PBEH: Coverage
  • Chrism
    Posts: 869
    Understanding that PBEH is primarily for parish use, and need not include particular hymns for every local weekday commemoration, nonetheless here is a reminder that the following Saints days take precedence over the Sunday in the OF:

    Mary Mother of God (Jan 1)
    St. Joseph (March 19)
    St. John the Baptist (June 24)
    Sts. Peter & Paul (June 29)
    Assumption (Aug 15)
    All Saints (Nov. 1)
    All Souls (Nov. 2)
    Immaculate Conception (Dec. 8)
    Christmas (Dec 25)
    Anniversary of dedication of the church (movable) - e.g., Jerusalem et Sion

    ...and, according to my understanding, on particular national calendars in the English-speaking world (hymns for these could be included online):

    St. Patrick, Ireland & Australia (Mar. 17)
    St. David, Wales (Mar. 1)
    Our Lady Help of Christians, Australia (May 24)
    St. George, England (Apr 23)
    St. Andrew, Scotland (Nov 30)

    ...and, according to the 1962 Rubrics (some places follow earlier rubrics), the following also take precedence in the EF:

    Christmas Eve Vigil (Dec 24)
    Precious Blood (Jul 1)
    Annunciation (Mar 25)
    St. Joseph the Worker (May 1)
    St. Michael the Archangel (Sep 29)
    with External Solemnities authorized universally for Our Lady of the Rosary (1st Sunday, October) and Sacred Heart (3rd Sunday after Pentecost).

    Plus, here are the principal devotional months:

    January - Holy Name
    March - St. Joseph
    May - Blessed Mother
    June - Sacred Heart
    July - Precious Blood
    August - Immaculate Heart of Mary
    September - Sorrowful Mother
    October - Our Lady of the Rosary
    November - Holy Souls in Purgatory
  • I disagree with your presumption that this project is aimed at Sunday worship. I think the collection - online PDF or printed and in pews - needs to be as complete as possible. None of us know when a "special" hymn might be desired. IMO one of the things we lost in the '60s was observance of the Sanctoral Cycle. And it starts with the cycle now starting on day #1 of the secular calendar rather than with St. Andrew, the first Apostle, on Nov. 30th - always around the beginning of the Liturgical Year with Advent. I believe they wanted to downplay the saints from the beginning of the "reform". If there are hymns about particular saints, etc., maybe interest will grow into including Masses with music on these days.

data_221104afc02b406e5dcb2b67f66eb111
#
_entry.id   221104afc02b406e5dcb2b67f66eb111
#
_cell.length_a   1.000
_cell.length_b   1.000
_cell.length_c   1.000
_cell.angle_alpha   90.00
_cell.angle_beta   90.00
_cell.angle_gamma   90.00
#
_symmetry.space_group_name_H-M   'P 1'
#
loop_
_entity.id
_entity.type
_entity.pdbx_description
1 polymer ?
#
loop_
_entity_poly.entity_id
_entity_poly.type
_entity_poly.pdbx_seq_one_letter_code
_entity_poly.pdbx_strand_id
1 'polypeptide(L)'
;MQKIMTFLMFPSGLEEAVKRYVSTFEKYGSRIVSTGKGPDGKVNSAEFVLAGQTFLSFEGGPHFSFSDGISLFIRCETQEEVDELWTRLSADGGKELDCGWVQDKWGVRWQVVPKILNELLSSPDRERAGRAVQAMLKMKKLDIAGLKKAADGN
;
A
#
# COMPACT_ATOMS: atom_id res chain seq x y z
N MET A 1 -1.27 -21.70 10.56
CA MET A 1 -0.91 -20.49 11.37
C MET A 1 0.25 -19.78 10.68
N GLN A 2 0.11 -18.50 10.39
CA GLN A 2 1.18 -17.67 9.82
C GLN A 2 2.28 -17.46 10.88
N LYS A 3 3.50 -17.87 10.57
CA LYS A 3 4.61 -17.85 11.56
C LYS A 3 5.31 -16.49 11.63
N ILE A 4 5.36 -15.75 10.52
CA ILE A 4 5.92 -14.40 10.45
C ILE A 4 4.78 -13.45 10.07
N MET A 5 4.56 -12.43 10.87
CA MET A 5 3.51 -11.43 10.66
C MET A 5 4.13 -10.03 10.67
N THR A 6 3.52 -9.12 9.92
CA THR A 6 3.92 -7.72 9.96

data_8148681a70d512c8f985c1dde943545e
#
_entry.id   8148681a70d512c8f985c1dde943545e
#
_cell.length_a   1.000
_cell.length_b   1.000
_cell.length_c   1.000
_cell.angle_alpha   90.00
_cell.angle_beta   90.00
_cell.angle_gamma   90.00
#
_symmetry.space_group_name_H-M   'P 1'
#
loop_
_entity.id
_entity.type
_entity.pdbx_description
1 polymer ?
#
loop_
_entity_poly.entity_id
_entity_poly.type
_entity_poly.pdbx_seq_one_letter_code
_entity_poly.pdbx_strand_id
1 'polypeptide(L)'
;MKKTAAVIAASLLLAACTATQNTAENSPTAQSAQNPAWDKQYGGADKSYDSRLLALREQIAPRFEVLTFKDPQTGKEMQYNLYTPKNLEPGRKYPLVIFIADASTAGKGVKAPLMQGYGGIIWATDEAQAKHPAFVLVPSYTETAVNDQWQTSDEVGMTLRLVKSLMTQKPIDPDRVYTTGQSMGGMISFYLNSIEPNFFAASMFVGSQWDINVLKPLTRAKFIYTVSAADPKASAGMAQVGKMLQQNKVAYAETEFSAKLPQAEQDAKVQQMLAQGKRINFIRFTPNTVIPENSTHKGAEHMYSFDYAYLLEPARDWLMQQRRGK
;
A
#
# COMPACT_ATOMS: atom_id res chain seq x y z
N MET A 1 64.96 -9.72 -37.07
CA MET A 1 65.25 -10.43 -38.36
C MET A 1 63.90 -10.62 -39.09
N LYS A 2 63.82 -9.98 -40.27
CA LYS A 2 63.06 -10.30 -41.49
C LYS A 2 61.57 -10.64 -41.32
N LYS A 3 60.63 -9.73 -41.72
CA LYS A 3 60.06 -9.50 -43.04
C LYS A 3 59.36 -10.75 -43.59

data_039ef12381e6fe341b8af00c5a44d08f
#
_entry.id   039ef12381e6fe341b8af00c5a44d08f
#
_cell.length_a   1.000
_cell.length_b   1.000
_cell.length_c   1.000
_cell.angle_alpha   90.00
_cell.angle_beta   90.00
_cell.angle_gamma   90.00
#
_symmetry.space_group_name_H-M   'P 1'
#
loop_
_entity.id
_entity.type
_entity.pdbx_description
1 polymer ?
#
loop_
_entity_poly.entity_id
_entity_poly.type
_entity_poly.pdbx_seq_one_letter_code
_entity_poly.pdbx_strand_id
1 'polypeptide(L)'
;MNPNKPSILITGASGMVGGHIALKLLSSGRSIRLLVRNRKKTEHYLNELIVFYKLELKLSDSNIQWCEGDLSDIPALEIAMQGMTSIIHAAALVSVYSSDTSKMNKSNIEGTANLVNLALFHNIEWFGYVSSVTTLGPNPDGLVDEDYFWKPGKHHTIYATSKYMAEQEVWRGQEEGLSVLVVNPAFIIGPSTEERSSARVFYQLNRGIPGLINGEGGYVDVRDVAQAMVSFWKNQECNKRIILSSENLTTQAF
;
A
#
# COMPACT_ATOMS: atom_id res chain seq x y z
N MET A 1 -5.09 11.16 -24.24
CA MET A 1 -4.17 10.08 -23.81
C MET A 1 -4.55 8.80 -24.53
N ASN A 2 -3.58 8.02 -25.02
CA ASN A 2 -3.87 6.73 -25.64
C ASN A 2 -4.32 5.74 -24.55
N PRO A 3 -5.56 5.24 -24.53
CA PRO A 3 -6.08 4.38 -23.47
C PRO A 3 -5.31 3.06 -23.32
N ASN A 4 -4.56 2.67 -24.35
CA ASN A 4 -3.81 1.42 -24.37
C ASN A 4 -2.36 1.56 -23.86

• francis
    Posts: 10,707
    I second Steve.

    I still think we should have at least 500 hymns with everything we "need" (not want).
  • I agree fully with Steve and Francis. I have repeatedly suggested that we need a Catholic hymnal whose contents shadow the Lectionary, but have gotten the impression that few share this view. Is there a scholastic goal in the shaping and editing of this proposed hymnal? Surely it is going to be more than a collection of whatever happens to be public domain and isn't too, too, awful.
  • Chrism
    Posts: 869
    To clarify: I put in my recommendation for large numbers of hymns a while ago.

    But if we end up with 250, then it sure would be a shame if none of the wealth of hymns for Sts. Peter & Paul were included in the final cut.
  • francis
    Posts: 10,707
    Actually, if we are including the controversial hymns that were discussed on this forum then we should create the best 1000 and include everything and let everyone pick and choose from the grand pool. 250 means there is a board who are being selective to their own liking.
  • Actually, Francis, the reason for the 250 has nothing to do with anything you have mentioned so far, and, in addition, there is no board.

    The process that is at work here is much fairer than you may think, and that will become obvious as this progresses.
  • francis
    Posts: 10,707
    I guess I am not understanding the methodology of how and who is deciding content. Please enlighten me! Is there a page perhaps that explains this in detail?